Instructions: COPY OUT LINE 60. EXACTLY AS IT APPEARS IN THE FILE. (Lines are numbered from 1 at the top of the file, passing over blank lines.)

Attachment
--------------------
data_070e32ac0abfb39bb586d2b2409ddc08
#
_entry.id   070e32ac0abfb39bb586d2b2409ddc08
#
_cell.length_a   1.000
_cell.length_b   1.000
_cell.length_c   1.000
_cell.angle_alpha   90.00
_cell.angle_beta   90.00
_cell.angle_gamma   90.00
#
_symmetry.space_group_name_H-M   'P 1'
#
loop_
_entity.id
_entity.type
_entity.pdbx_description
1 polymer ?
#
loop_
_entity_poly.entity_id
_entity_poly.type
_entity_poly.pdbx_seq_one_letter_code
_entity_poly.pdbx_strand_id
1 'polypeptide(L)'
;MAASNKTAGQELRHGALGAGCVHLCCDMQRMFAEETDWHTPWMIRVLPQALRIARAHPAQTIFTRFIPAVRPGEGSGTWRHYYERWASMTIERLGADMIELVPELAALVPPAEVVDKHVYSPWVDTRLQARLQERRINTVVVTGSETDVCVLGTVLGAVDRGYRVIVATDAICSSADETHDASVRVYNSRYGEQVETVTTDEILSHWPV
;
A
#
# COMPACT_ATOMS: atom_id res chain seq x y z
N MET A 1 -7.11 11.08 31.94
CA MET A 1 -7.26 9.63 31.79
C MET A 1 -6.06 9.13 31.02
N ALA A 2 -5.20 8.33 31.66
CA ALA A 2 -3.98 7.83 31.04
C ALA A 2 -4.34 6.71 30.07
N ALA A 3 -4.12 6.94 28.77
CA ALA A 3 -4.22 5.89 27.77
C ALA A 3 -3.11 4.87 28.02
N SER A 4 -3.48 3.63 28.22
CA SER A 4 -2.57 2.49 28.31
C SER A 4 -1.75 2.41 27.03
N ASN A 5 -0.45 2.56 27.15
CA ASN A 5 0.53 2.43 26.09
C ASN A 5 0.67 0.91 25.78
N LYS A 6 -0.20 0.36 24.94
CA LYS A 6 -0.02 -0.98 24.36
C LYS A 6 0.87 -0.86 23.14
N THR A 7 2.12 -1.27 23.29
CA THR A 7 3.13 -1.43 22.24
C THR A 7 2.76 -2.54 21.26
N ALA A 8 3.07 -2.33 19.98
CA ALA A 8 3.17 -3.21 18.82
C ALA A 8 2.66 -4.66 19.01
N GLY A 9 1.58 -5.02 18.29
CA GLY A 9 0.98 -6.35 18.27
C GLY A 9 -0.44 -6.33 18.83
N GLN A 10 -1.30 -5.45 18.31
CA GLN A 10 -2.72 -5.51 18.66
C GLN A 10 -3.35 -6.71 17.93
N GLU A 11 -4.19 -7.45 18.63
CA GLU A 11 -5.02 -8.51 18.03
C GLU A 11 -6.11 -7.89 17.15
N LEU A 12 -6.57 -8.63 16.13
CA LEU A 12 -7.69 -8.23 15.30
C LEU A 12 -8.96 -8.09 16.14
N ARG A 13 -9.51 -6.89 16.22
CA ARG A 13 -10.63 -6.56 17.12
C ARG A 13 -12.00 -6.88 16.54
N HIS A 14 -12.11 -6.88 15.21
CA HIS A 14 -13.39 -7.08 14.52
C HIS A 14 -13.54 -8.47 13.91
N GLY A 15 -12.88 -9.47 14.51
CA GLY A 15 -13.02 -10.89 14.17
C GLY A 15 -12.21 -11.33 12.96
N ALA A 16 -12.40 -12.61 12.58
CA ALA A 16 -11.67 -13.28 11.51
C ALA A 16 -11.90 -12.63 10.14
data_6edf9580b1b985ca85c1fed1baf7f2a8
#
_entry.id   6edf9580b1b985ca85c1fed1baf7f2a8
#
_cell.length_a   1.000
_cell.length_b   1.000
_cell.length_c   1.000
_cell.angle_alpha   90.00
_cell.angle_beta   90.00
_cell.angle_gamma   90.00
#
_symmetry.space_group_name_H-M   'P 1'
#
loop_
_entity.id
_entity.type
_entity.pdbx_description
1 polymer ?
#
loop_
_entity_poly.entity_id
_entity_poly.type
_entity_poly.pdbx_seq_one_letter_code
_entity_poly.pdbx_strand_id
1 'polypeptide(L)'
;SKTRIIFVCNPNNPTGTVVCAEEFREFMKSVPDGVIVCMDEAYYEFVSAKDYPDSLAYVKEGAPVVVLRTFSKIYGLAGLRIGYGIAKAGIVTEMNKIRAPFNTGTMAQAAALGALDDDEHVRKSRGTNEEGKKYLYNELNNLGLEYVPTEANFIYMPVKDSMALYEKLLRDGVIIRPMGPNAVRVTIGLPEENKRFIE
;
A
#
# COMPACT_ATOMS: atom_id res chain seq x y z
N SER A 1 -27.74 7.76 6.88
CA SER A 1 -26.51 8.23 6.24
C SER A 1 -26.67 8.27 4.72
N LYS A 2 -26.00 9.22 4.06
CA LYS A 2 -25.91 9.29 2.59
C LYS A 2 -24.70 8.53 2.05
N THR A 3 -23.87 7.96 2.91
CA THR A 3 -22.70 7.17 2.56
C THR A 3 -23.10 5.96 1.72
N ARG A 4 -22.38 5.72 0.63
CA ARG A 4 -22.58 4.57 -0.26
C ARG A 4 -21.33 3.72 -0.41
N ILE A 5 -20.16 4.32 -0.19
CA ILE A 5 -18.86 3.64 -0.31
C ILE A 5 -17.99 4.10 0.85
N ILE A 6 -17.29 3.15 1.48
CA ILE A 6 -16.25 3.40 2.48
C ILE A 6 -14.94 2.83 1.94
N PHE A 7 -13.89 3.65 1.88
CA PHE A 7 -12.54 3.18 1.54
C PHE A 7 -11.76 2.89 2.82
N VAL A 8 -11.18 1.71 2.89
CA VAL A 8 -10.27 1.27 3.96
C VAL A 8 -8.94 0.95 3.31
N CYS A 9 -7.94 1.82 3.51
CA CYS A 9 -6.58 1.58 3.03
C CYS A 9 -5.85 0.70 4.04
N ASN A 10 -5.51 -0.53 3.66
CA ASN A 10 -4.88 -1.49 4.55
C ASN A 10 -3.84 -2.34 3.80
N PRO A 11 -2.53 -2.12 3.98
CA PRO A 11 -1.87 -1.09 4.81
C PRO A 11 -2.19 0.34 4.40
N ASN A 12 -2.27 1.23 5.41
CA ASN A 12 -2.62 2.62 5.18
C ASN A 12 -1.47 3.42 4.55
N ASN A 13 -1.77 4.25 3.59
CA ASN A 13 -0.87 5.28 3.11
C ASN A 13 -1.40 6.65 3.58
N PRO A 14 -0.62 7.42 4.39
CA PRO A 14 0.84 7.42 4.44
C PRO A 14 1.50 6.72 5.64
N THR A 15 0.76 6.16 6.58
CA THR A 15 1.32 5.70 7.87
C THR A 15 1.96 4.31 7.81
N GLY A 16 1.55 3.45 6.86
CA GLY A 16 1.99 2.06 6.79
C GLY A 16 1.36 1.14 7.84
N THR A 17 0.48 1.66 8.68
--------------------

C GLN A 10 -3.35 -6.71 17.93